Professional makeup artist and artistic director, Maybelline New York Nigeria, Bimpe Onakoya is set to hold a ‘Bimpe in London’ Masterclass scheduled for 30th of July. She is an award winning African-based international makeup artist. She is a dynamic and a creative Makeup Artist with over 13 years industry experience spanning television, print, editorial shoots, advertising campaigns, bridal beauty, fashion shows and events.
She gives an honest perception on what it takes to be a successful makeup artist having been in the beauty industry for 13 years. In this interview she opens up about her journey to where she is now, challenges she has faced along the way, the importance of creating relationships and staying ahead with the latest techniques and innovations in the industry.
Over the past two years the makeup industry has become a popular job for many Nigerian entrepreneurs worldwide. However, tell us how it all started with you ?
BO: I started officially 13 years ago even though I discovered my flare for makeup like 26-27 years ago. While we were in secondary school, my then best friend went to Paris and returned with a makeup palette. Coming from just seeing methylated powder, this new palette was exciting. I was in awe. We kept practicing with it. Sure we looked like clowns. Ok, make that masquerades, haha. But that was the beginning of a beautiful relationship between me and makeup. Fast forward to my undergraduate days in OAU, I couldn’t get enough of making my friends look beautiful. There I knew there was no going back. I was in love. I picked up anything regarding make-up and took it from there.
What were the challenges you faced when you started as a makeup artist?
BO: Hmm what challenge did I not face? My greatest challenge was for people to accept that makeup artistry was more than a hobby but a profession. For them to take me seriously. It was really hard during that time.
How long have you been a make-up artist?
BO: I officially started in 2003 so it has been an interesting 13 years.
Can you recall that time when a client didn’t like the work you done?
BO: Yes of course. I cried as soon as I got home. It was with an established editor… I think at the time, I had more enthusiasm than skill. I was not prepared for the skin type nor did I have the right product to tackle the skin. The client was very open and direct with her dissatisfaction. I was just thoroughly unhappy, it was so many years ago but it gave me a crazy drive to deeply understand skin. It was a wake up call for me and I decided it would never happen to me again. So I went all out.I studied, researched and practiced to ensure I could fully understand what products were needed to work with various skin types.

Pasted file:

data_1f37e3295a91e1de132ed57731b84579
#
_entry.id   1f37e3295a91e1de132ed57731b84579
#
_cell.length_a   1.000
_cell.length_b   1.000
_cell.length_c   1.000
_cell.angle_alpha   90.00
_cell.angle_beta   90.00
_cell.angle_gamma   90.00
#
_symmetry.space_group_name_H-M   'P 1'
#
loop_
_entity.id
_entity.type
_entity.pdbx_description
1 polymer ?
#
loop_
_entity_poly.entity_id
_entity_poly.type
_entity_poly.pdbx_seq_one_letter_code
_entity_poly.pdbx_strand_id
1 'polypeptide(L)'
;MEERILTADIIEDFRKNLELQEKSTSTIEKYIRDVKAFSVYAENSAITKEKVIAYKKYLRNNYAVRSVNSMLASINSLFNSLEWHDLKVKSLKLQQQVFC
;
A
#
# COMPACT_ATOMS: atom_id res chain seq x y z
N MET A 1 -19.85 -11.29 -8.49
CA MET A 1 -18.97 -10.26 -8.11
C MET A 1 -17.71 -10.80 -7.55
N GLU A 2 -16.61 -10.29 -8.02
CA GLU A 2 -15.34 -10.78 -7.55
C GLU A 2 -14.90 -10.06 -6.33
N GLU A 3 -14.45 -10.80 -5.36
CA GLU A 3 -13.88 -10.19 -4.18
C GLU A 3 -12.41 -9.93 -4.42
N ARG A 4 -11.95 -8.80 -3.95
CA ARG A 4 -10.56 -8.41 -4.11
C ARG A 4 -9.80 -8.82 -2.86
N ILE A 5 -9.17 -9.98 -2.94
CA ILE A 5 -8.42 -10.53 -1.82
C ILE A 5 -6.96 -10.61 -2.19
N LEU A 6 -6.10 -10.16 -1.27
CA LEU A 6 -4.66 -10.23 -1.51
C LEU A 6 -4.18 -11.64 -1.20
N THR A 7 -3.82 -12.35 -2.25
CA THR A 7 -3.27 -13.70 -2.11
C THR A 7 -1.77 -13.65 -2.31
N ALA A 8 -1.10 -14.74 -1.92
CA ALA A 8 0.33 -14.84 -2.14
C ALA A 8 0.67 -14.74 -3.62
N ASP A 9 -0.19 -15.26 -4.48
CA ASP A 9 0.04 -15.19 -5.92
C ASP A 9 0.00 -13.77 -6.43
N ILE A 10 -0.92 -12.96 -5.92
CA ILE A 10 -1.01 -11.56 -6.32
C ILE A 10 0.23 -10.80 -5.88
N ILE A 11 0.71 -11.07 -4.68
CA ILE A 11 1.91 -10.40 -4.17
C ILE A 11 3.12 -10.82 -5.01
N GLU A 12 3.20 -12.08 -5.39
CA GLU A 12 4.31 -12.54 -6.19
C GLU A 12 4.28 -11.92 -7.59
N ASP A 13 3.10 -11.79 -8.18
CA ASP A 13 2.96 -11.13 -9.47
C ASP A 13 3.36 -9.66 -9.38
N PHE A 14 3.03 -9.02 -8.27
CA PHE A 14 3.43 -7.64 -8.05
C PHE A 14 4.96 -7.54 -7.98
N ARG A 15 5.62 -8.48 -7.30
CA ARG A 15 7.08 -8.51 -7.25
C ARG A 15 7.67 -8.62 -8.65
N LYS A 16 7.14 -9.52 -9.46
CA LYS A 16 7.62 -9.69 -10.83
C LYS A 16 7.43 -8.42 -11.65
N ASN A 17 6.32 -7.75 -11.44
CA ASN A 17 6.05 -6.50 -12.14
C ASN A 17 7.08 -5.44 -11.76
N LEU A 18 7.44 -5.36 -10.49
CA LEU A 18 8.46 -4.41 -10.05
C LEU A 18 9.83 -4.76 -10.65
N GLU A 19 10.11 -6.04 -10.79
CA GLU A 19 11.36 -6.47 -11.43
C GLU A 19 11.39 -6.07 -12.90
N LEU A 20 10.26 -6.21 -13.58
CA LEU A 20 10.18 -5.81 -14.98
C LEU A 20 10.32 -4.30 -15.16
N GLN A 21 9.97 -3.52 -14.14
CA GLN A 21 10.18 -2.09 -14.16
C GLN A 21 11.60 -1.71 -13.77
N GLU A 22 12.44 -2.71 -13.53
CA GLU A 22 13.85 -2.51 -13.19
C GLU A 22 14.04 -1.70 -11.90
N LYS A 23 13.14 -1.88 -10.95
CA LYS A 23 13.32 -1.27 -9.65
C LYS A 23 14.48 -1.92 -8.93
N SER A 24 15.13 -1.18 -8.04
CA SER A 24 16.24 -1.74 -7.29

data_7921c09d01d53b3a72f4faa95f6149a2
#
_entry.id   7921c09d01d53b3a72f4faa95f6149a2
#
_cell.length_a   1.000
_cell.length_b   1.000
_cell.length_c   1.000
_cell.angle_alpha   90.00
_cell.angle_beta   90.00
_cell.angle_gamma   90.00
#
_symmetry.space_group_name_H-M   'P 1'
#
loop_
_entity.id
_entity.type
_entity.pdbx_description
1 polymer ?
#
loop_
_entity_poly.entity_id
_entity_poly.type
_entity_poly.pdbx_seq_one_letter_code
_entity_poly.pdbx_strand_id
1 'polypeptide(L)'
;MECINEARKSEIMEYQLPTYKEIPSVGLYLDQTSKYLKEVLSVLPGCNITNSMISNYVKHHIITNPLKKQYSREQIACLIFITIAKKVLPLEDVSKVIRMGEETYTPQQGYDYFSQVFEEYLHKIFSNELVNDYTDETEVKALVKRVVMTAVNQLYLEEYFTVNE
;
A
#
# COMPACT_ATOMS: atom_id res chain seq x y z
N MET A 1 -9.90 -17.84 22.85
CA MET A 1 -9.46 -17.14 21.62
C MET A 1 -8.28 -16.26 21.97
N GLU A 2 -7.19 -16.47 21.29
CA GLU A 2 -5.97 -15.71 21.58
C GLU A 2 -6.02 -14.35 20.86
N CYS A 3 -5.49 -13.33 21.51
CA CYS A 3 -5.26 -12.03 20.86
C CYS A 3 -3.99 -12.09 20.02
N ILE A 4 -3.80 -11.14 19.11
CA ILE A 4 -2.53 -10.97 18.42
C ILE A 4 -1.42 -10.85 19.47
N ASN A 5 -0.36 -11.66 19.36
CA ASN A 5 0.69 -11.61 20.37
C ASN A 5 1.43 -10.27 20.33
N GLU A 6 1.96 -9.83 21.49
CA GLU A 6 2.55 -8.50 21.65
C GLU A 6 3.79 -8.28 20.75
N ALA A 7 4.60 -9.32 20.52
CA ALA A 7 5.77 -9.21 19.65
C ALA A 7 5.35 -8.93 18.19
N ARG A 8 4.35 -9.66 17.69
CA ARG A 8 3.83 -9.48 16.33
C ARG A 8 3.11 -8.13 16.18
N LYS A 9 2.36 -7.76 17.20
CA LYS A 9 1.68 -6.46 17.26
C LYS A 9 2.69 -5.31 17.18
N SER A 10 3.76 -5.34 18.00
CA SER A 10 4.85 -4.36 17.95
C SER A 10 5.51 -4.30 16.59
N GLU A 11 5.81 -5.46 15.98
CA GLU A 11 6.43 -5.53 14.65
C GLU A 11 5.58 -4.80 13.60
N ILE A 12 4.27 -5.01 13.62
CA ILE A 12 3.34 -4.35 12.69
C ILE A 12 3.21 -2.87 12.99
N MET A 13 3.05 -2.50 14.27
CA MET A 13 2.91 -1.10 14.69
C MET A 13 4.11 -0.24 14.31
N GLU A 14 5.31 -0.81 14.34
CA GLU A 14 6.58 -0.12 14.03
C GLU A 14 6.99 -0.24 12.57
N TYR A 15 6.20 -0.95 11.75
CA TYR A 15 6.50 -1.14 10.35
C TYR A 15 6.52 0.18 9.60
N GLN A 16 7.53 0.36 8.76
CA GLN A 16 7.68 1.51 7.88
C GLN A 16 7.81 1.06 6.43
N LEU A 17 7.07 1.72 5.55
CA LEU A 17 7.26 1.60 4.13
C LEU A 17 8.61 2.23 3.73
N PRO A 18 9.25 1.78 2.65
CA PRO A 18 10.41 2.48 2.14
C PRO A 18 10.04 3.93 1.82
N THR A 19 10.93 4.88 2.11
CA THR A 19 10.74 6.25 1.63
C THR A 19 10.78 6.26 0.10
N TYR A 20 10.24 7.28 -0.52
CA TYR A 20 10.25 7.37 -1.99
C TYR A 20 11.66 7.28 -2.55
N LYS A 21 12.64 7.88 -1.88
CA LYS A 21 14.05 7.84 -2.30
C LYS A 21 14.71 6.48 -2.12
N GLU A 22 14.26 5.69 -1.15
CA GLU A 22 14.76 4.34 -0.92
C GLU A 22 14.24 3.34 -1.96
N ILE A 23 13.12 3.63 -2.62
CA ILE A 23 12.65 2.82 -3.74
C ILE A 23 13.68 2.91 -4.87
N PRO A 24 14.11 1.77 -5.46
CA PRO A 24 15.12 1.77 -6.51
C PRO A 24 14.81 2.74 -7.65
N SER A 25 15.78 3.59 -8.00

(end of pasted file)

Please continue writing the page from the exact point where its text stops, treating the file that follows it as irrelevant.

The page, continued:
You were the first Nigerian Professional makeup artist to sign an endorsement with an international brand. How did that come about?
BO: It was definitely a new territory for me. When the Maybelline brand came to Nigeria, they were looking to work with a makeup artist whose core competence is in fashion as Maybelline New York is a fashion focused brand and voila, they found me. The journey with them has been amazing and it has allowed me to travel the world further.
With thirteen years in the industry, how do you continue to find new clients?
BO: One of the important lessons I learnt early on in the industry is the importance of creating ‘relationships’. With that tool, over the years I have found that my clients just find me. You know, when people say they want a particular look, their friend or people around them would often recommend me. Even though we are in the day of Instagram and social media I have also found it is important to protect my clients privacy. Provide them with an exclusive experience.
When you are not busy with clients how do you ensure you stay ahead with new techniques and innovation?
BO: Darling, the world is a global village. Every day when I am not working, I am on my IPad, checking what’s going on via pintrest and digital magazines. Looking at fashion trends globally, as that tends to also inspire makeup trends. Checking out what new brands and products have. Seeing what other top makeup artists are doing. I love what a lot of the younger makeup artists are creating. You can never stop learning within this industry.
What does a typical day for you look like?